Really, I like to live in a land of make-believe where I have endless time and an endless supply of inspiration and determination and the sun never rises and I am always writing and as much as I want that world to be real, it is only as real as the compartments I’ve built inside of me. It doesn’t exist, especially if I do not. So, when my friend called on my assistance I went, but as I went I wondered what it would be like to have the free time to do things wantonly and with such ease as they do. I know they are as busy as I am and yet, I realize in these short moments between projects that I am not at all that busy. I make myself believe that the work I’m doing while I’m staring at my screen is good and wise work and yet when the day ends and I find myself crawling back into bed I wonder why I couldn’t do more?
I have this list, these priorities: My wife, my pups, my writing, my friends, my family, my job, my house, and finally at the bottom of the list, myself. The order of these priorities is intrinsically linked to the things I spend most of my time worrying about, too. First, my wife and dogs, if they are okay and happy with me, if I am enough for them, then I wonder about my writing and obsess over a new manuscript when the last one is barely through editing. I possess myself with worry about my friends and family and what they think of me, will they help me when I need it? Have I been a good enough friend? Have I cursed myself by doing what I do day in and day out? By the end of a given day, I’ve thought so much about everyone and everything else that I barely have the energy left to consider myself and my household duties. So the dishes don’t get done, the laundry piles up, I forget to pay our bills.
Like black magic, somehow those small things stack together and create a problem inside of me that can’t be fixed by thought, it can only be fixed by action. I’ve long preached the power of doing good things for your friends, especially when you don’t know what to do with your life. “If you don’t know what to do next, do good,” I said. Which I still believe, but the me that wrote those words then is a dramatically different me than the one that is writing these words now.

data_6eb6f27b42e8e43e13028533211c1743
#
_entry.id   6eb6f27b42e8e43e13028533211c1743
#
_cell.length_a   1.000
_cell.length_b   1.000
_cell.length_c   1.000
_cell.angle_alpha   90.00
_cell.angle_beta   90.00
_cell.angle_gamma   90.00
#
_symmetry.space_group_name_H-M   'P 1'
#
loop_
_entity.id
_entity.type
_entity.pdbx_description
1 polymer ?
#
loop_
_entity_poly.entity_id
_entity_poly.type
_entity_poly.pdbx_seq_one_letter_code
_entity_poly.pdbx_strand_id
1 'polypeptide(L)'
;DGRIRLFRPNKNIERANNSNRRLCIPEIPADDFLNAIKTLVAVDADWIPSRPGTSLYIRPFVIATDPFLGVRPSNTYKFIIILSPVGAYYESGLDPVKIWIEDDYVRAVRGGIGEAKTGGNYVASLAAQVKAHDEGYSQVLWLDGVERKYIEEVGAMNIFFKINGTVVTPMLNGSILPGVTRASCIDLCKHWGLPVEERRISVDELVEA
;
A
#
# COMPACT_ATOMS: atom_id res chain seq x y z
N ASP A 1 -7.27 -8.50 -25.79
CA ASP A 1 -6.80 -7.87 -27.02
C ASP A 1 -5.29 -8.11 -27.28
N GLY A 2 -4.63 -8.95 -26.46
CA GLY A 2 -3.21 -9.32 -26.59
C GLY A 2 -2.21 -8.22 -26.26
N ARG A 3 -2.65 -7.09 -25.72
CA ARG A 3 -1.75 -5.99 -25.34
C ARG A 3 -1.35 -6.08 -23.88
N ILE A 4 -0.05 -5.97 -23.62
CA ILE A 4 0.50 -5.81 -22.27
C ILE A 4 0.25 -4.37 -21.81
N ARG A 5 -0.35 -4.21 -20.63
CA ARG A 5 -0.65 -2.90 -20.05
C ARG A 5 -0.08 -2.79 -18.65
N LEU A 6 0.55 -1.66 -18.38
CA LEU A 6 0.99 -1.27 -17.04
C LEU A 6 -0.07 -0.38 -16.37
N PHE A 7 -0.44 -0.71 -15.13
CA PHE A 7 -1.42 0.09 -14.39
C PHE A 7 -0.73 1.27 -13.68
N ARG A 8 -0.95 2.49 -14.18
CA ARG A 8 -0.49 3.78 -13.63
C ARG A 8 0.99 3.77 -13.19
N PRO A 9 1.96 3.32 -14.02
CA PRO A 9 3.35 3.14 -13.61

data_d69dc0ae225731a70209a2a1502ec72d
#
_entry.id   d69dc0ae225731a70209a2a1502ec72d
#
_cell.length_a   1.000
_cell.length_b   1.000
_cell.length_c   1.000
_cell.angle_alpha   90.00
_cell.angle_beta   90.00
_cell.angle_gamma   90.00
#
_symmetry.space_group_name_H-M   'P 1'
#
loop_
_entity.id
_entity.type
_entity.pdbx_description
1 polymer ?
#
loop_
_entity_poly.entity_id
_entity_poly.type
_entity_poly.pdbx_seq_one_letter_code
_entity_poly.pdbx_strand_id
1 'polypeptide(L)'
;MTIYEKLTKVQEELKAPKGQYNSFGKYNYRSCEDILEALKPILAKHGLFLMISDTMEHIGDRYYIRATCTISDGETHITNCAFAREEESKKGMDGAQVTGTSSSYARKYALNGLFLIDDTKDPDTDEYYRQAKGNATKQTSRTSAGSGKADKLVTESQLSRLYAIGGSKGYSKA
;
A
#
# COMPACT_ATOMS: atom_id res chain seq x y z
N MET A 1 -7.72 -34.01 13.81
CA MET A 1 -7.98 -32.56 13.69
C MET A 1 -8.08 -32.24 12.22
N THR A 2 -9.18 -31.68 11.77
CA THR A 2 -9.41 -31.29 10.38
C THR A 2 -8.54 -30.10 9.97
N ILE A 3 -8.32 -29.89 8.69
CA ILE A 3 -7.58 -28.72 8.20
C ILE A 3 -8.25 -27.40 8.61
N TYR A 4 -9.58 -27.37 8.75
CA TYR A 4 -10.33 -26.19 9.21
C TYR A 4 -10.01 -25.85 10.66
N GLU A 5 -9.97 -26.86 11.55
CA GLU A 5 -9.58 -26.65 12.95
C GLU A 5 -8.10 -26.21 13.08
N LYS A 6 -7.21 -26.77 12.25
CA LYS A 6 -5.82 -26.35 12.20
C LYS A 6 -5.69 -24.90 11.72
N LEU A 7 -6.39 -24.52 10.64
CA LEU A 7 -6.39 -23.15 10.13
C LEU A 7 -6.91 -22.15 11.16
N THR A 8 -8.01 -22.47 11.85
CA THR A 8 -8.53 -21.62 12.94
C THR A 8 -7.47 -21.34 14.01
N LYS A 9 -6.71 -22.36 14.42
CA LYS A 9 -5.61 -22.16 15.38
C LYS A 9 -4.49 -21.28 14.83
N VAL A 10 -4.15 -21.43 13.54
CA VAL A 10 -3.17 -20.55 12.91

What if you don’t have the energy?
I’ve been tired, emotionally, mentally, physically. Things don’t seem to be going my way and I have certainly spent a grand measure of time talking to my wife about how bullshit it all is, and I’m starting to wonder if I really believe that deep down. Once upon a time I would fight that notion with tooth and nail and adamantly deny that there could be a day where I would reach this place, but that’s the thing with mental health and your own spirit, sometimes, things are hard for no reason. Sometimes, you won’t ever get a reason and you will have to go through life in the best way you know how.
So here I am, driving to our friends’ old apartment with my wife wondering why I don’t feel the same inspiration I used to feel, wondering why the world constantly feels like it is falling apart around me when I know it isn’t, my life is better than it has ever been and yet I wake up most mornings and remain in bed with a sore heart instead of stepping out to enjoy that life. I thought a lot while we cleaned that day and we laughed and joked and had a good time, and it reminded me of the very first thing I posted on this blog. Years ago, I wrote a post about this very same person, in this very same setting. It was much shorter and without a purpose, but the message was still there. I posed the same question and came up with the same answer that I did today…
If you go out into your life, you’ll notice that people everywhere are missing something. Every puzzle piece is different and we all need spots to be filled. I think we all get caught up, myself especially, in this fantastic idea that we are enough for ourselves all the time, and I don’t buy into that. If we were meant to be alone, there wouldn’t be so many of us.